Even further, I find it incredible that there has yet to have been a mice study conducted on how ketosis affects the gut microbiome. The few articles concerning this matter have been likely funded by dairy organizations and thus concern cattle. One such article identified specific colonies, finding that in the state of ketosis Lactobacillaceae and Streptococcaceae bacteria increased while Veillonellaceae bacteria decreased. If we were to have a better idea of which bacteria were specifically responsible for schizophrenia symptoms, such as we are beginning to have for certain disorders, e.g. autism, it would be beneficial because we could find ways to supplement these specific bacterial strains into the diet through probiotic supplementation in the form of pills or dietary intake.

In order for this to take place, the scientific understanding of gut microbiota would have to continue to increase to such a point that it would be beneficial to study the specific biological mechanisms of certain disorders with the intent to immediately thereafter be able to understand the correlations between the presence or absence of certain biological strains and then supplement certain strains or target other ones in order to treat the illness. Prior to this point, we would have to acquire a catalog and understanding of every common and rare human intestinal bacterium, which could take decades to centuries. I propose that, for the time being, we attempt to use the ketogenic diet to treat schizophrenia, specifically in patients who are unresponsive to treatment, or in whom side effects are greater than unmedicated schizophrenic symptoms.

I hope for treatment to become more accessible to anyone regardless of their income, more effective by having less side effects, and less invasive by not requiring foreign compounds to be ingested frequently; I hope for all of this to be possible in the meantime before science is advanced enough to utilize gut microbiology in order to treat schizophrenia through bacteria, with less side effects. While it may seem strange, or even primitive and overly simplistic, to propose diet as an approach to treating such a complex disease, as medicine advances and our current understanding of the scientific basis of things has improved, the possibility of providing lifestyle-centric treatments that are effective increases; this is due to adherence and monitoring. Lifestyle approaches to disease often get disregarded because you cannot ensure that the patient will adhere to the prescribed instructions, yet I believe that a patient will be incredibly more likely to follow treatment if there is a clear, specific, scientific proof encouraging the behavior. In addition to this, the greater understanding of the physiological source of the symptoms will allow for them to be monitored and tested along the course of treatment to positively reinforce adherence and further reinforce the link between lifestyle and disease.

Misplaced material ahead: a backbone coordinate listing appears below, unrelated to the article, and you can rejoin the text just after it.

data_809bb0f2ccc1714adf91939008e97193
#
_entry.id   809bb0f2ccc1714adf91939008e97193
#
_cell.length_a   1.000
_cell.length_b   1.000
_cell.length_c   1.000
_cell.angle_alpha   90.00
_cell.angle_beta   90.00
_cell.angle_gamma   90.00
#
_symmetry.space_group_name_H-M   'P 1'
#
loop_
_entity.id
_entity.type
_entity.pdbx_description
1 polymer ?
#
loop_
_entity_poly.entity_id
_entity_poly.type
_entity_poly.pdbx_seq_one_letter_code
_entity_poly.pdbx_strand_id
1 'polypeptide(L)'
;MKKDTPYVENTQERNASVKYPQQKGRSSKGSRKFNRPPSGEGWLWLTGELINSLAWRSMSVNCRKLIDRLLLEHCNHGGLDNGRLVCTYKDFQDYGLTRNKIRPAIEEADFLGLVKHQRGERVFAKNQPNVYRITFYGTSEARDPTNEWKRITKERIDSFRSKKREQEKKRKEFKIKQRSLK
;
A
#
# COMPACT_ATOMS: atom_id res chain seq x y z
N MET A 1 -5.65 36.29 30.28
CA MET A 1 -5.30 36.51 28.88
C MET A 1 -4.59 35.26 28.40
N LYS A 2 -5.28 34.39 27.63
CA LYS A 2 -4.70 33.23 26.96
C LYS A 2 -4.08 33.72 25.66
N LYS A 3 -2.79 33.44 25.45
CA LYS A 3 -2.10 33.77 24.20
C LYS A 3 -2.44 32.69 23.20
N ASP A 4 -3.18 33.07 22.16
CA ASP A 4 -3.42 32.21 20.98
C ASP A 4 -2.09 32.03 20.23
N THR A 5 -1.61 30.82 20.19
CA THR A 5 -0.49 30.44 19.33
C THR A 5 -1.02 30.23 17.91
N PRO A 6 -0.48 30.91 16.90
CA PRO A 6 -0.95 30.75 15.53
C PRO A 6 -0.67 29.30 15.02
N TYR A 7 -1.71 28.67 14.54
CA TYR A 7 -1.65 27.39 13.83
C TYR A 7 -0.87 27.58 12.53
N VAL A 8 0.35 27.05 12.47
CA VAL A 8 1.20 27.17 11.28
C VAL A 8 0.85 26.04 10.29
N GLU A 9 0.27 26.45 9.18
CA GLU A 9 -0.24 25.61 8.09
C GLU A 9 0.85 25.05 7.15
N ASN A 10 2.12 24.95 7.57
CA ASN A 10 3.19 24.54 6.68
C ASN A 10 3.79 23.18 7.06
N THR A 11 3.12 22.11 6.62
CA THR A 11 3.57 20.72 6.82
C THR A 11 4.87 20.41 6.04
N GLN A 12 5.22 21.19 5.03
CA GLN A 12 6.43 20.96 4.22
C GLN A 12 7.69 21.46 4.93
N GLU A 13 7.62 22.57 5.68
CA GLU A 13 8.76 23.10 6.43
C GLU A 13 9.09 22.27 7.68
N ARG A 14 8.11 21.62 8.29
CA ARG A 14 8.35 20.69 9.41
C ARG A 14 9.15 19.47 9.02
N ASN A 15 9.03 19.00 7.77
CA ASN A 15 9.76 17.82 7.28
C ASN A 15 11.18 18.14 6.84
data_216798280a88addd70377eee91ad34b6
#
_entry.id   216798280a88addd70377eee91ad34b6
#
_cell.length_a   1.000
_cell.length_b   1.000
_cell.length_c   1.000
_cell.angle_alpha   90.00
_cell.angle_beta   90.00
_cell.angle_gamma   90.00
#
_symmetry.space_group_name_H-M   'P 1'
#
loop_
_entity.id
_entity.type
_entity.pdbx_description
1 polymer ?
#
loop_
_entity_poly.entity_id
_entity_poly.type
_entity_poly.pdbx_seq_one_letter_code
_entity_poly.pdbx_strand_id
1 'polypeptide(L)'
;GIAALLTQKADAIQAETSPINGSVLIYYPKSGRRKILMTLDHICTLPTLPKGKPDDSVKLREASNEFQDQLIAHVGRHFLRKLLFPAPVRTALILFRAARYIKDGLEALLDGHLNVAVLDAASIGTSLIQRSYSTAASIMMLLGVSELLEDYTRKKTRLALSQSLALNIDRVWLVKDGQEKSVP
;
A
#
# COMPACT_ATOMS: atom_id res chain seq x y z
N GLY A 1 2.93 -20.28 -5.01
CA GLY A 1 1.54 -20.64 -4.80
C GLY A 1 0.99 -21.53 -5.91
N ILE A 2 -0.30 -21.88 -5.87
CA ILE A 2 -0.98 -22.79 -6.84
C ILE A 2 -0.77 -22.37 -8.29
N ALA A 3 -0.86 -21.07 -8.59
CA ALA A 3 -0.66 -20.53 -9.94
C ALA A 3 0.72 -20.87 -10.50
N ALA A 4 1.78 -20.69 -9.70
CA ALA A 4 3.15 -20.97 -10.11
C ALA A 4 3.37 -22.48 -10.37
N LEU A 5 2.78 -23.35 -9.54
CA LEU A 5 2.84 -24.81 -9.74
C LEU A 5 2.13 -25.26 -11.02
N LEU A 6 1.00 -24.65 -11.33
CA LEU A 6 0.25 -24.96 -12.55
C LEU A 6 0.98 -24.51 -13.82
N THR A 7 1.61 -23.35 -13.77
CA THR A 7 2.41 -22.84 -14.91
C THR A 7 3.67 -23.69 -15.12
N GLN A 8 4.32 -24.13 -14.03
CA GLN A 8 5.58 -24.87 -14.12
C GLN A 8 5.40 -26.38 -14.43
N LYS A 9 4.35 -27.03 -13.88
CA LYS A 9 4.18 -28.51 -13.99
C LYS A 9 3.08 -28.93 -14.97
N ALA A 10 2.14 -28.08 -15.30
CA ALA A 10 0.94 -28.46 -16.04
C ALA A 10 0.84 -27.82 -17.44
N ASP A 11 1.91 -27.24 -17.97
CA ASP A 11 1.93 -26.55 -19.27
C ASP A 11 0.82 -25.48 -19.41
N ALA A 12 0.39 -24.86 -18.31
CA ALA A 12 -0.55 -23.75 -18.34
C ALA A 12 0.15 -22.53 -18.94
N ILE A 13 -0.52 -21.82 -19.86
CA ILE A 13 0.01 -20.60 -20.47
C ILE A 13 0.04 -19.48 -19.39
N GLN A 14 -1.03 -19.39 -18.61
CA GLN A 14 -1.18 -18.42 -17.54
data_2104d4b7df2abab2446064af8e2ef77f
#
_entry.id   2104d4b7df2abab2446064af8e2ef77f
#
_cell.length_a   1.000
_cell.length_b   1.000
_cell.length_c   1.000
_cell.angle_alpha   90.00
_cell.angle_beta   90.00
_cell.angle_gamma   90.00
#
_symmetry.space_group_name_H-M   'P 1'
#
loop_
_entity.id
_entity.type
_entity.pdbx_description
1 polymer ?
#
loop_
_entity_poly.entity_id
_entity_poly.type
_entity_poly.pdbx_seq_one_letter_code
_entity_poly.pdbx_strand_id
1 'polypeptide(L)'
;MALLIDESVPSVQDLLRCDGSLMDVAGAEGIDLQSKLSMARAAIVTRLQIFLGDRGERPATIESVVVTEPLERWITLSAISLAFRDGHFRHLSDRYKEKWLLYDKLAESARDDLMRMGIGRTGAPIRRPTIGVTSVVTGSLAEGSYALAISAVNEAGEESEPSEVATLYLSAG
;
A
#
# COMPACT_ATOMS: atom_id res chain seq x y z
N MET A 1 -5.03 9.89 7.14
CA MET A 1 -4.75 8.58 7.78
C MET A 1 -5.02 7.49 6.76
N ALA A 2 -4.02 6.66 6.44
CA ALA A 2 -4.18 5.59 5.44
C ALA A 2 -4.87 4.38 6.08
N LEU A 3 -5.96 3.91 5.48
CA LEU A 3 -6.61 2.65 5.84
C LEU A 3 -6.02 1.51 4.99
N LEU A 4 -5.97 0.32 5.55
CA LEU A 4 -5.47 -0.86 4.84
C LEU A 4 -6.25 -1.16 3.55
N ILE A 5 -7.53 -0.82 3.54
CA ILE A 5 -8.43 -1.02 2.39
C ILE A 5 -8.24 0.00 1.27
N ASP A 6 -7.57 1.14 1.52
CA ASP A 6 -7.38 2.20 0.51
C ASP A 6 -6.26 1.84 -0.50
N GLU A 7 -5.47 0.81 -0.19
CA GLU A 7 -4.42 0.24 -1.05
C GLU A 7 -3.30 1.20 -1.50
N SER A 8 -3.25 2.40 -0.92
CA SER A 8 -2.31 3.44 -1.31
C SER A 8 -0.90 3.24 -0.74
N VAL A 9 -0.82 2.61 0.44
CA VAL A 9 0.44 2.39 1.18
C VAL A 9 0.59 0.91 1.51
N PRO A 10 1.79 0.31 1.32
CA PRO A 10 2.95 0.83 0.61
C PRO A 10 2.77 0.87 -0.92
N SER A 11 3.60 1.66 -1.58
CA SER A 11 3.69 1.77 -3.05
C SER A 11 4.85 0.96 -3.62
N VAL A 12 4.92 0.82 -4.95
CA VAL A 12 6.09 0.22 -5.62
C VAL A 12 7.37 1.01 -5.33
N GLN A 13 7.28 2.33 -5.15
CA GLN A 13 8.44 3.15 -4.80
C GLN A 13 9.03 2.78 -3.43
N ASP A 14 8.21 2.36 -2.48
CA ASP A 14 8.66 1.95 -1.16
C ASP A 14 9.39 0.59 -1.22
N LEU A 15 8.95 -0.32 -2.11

In order for more scientific proof to support ketosis as a treatment for schizophrenia, smaller scale independent studies on the biochemical origin of schizophrenic symptoms will continue until a big enough discovery is made or enough small discoveries coalesce to stimulate a clinical trial of diet therapy. Realistically, a large scale clinical trial of a ketogenic diet as schizophrenia treatment cannot occur until there is more proof; It is very hard to get human studies approved. While I hope that these studies elucidate the metabolic basis of schizophrenia in the near future, this may not be realistic because most funding of studies is provided by big pharmaceutical companies in a form of investment; They will only fund studies which promise the future promotion of a specific drug therapy. I believe that it is important to strive towards more application of ketosis to schizophrenia treatment such that more case studies can be conducted to incite further studies and use of this accessible and affordable treatment. Everyone deserves to have access to treatment for this mental disease and the current medications can cause crippling side effects and are therefore not an acceptable final solution—The path to a final solution is long and convoluted but the current solution seems to be application of a  ketogenic diet.

https://www.psychologytoday.com/blog/hide-and-seek/201209/brief-history-schizophrenia

http://schizophrenia.com/history.htm

https://www.dnalc.org/view/899-DSM-IV-Criteria-for-Schizophrenia.html

http://www.nature.com/tp/journal/v6/n10/full/tp2016142a.html

http://www.mhs.com/product.aspx?gr=cli&id=overview&prod=panss

http://jn.nutrition.org/content/146/3/484

https://www.ncbi.nlm.nih.gov/pmc/articles/PMC5036136/

http://www.scielo.cl/scielo.php?script=sci_arttext&pid=S0034-98872016000900010&lng=en&nrm=iso&tlng=en

http://www.sciencedirect.com/science/article/pii/S0920996417300634

http://psychiatriapolska.pl/uploads/images/PP_4_2016/ENGver747KarakulaJuchnowicz_PsychiatrPol2016v50i4.pdf

https://www.ncbi.nlm.nih.gov/pmc/articles/PMC4892191/

http://jamanetwork.com/journals/jamapsychiatry/fullarticle/2597705